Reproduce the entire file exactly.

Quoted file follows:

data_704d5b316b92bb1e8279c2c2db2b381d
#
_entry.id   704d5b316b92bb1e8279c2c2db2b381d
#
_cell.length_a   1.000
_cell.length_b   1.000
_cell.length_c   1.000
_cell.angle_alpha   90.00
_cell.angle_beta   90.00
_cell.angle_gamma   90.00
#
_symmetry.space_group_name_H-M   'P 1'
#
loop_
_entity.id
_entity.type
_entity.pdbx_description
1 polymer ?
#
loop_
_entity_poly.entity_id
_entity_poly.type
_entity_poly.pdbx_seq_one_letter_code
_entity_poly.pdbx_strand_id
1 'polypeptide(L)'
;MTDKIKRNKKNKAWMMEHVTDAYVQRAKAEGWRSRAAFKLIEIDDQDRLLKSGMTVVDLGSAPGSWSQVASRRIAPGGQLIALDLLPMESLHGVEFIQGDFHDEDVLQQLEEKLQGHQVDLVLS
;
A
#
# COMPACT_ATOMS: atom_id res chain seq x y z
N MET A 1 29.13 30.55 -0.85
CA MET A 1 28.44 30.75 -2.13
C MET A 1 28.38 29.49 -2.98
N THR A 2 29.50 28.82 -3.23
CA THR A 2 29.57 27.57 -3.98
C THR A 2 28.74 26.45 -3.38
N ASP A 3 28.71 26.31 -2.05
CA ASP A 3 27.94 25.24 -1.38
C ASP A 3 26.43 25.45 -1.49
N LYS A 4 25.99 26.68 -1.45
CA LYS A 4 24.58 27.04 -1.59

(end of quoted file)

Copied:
data_704d5b316b92bb1e8279c2c2db2b381d
#
_entry.id   704d5b316b92bb1e8279c2c2db2b381d
#
_cell.length_a   1.000
_cell.length_b   1.000
_cell.length_c   1.000
_cell.angle_alpha   90.00
_cell.angle_beta   90.00
_cell.angle_gamma   90.00
#
_symmetry.space_group_name_H-M   'P 1'
#
loop_
_entity.id
_entity.type
_entity.pdbx_description
1 polymer ?
#
loop_
_entity_poly.entity_id
_entity_poly.type
_entity_poly.pdbx_seq_one_letter_code
_entity_poly.pdbx_strand_id
1 'polypeptide(L)'
;MTDKIKRNKKNKAWMMEHVTDAYVQRAKAEGWRSRAAFKLIEIDDQDRLLKSGMTVVDLGSAPGSWSQVASRRIAPGGQLIALDLLPMESLHGVEFIQGDFHDEDVLQQLEEKLQGHQVDLVLS
;
A
#
# COMPACT_ATOMS: atom_id res chain seq x y z
N MET A 1 29.13 30.55 -0.85
CA MET A 1 28.44 30.75 -2.13
C MET A 1 28.38 29.49 -2.98
N THR A 2 29.50 28.82 -3.23
CA THR A 2 29.57 27.57 -3.98
C THR A 2 28.74 26.45 -3.38
N ASP A 3 28.71 26.31 -2.05
CA ASP A 3 27.94 25.24 -1.38
C ASP A 3 26.43 25.45 -1.49
N LYS A 4 25.99 26.68 -1.45
CA LYS A 4 24.58 27.04 -1.59